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SALT LAKE CITY — Sundance Resort received 28 inches of additional snow, while Alta, Brighton and Snowbird resort areas also received near or more than 2 feet of snow from a storm system that arrived in the state Saturday and lingered into Sunday.
The storm ultimately produced robust snow accumulations across the state's mountain resorts. Eagle Point, Park City Mountain, Snowbasin and Solitude resorts all received more than a foot of snow from the storm, as well, which has recreation enthusiasts salivating. Utah Department of Transportation officials tweeted that parking lots of multiple Cottonwood Canyons ski resorts were full Monday morning, as skiers and snowboarders looked to take advantage of the fresh powder.
Some parts of the canyons now even boast the best snowfall levels in decades, too. For example, one National Weather Service observer program site in the Alta area is now up to 314 inches of snow this season, marking its best snowfall total from Oct. 1 — the annual start of the water year — through Jan. 14 since 1984.
Meanwhile, the recent storm is also making water resources managers happy because of how water-heavy the recent storms have been.
Utah's mountain snowpack is now up to 13.9 inches of water, with 7.5 inches of that coming since Dec. 27, according to Natural Resources Conservation Service data accessed Monday morning. The current figure is 194% of normal for mid-January and 88% of the normal snowpack season with 78 days left in the typical collection period,
And there's more snow on the way.
New warnings and advisories
The next storm system will impact most parts of Utah; however, it's moving more south than any of the recent wintry storms, said KSL meteorologist Matt Johnson. That's why it will primarily impact central and southern Utah, as well as Arizona through Wednesday morning.
The National Weather Service issued a handful of new winter storm warnings and winter weather advisories, as a result. One of the warnings states that 1 to 2 feet of heavy snow are expected in the southern mountains, with heavier totals in the Pine Valley and Tushar mountain ranges, especially by Brian Head.
Many communities throughout southwest and south-central Utah are also listed within the warnings, including Beaver, Bryce Canyon, Cedar City, Circleville, Milford and Panguitch. The alert states 3 to 8 inches of snow or more are possible through early Wednesday, with higher totals likely in areas closer to Beaver and Cedar City.
Several other parts of the state are included in the winter weather advisory. Those advisories note that:
- 6 to 12 inches of snow are forecast in the Wasatch and central mountains through Wednesday morning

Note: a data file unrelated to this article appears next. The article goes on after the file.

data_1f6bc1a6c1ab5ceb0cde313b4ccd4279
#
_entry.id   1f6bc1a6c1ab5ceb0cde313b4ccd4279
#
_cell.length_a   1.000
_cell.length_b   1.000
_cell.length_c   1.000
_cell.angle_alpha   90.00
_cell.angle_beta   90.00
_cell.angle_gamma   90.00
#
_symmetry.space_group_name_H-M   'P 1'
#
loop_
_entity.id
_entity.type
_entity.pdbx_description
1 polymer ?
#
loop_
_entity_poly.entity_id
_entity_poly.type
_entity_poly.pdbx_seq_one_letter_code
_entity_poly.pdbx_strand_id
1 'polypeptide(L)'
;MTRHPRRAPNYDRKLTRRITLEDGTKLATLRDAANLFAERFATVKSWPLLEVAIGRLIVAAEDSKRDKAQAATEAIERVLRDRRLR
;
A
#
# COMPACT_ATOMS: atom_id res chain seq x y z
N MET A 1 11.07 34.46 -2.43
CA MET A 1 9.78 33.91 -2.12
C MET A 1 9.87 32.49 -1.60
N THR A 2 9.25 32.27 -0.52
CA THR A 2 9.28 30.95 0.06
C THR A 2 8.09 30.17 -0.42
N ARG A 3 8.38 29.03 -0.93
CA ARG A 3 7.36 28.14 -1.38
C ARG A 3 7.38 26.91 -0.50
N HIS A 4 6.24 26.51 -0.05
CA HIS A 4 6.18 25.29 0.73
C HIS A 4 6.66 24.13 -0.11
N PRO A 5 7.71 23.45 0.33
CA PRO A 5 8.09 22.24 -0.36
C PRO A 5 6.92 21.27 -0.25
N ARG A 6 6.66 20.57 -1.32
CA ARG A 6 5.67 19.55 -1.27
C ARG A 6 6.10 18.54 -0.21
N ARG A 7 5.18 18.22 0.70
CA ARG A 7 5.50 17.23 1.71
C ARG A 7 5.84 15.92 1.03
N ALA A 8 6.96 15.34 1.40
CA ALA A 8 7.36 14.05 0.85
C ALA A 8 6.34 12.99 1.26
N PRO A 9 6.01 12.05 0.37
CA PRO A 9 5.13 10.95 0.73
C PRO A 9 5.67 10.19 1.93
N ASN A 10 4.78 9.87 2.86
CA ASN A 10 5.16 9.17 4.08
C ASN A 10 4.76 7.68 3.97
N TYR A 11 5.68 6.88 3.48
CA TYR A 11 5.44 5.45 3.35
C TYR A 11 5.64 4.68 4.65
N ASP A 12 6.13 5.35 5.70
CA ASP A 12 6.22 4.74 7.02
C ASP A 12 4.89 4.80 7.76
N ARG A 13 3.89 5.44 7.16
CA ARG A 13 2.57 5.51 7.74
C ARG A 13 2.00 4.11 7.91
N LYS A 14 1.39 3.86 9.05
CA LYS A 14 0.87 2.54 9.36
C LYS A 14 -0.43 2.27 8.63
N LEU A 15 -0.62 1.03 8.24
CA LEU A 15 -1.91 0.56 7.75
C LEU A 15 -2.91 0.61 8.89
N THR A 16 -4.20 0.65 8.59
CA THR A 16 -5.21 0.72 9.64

- Amounts higher than 1 foot are possible in the upper Cottonwood canyons
- 2 to 5 inches of snow are forecast for the Great Salt Lake Desert and mountain areas, including Wendover and Dugway
- 2 to 6 inches of snow are forecast for central Utah communities, including Delta, Castle Dale, Fillmore, Scipio, Mt. Pleasant and Price
While not included in the advisories, communities along Wasatch Front and Cache Valley will likely see some off-and-on precipitation Monday, Johnson said. The snow line appears to be near the valley floors, so it may fall as either rain or snow. The off-and-on precipitation will continue into Tuesday.
A colder storm with "a better chance for snow in the valley" is expected to arrive in the northern half of the state on Thursday, he added. Full seven-day forecasts for areas across Utah can be found online, at the KSL Weather Center.
The Utah Department of Transportation issued a road weather alert that remains in effect through Tuesday night. It advises that snow showers will impact roads throughout the rest of the holiday weekend and into Tuesday.
"By Monday evening, showery snowfall will be underway across the majority of the state," UDOT officials wrote. "Sporadic periods of snowfall are expected across an expansive area of the state through late Tuesday evening before the parent storm finally begins to pull away to the east."
Road Weather Alert:— UDOT Traffic (@UDOTTRAFFIC) January 16, 2023
Valid: 6AM Mon-10PM Tue
Heavy mountain road snow and spottier valley road accumulations are forecast statewide. Period of highest concern for the Wasatch Front will be Mon PM through Tues.
For more info:https://t.co/4P1gO2c9Uo#utwx@UtahTruckingpic.twitter.com/ScLc4prxtU
Drivers are advised to slow down and be alert. UDOT adds these Utah roadways will be most impacted at times over the course of the storm:
- I-15: Utah-Idaho border to Anderson junction, located 25 miles north of St. George
- I-70: Entire Route
- I-80: Entire Route
- I-84: Entire Route
- U.S. 6: Entire Route
- U.S. 40: Entire Route
- U.S. 89: Entire Route, aside from areas in and around Big Water
- U.S. 191: Bluff to Utah-Wyoming border
- U.S. 189: Provo Canyon
- SR-31: Entire Route
- SR-92: American Fork Canyon
- SR-190: Big Cottonwood Canyon
- SR-210: Little Cottonwood Canyon
Meanwhile, the Utah Avalanche Center listed most of Utah's mountain ranges as having "considerable" avalanche danger Monday morning. The agency reports there have been nearly two dozen human-triggered and natural avalanches reported in Utah's mountains since Sunday.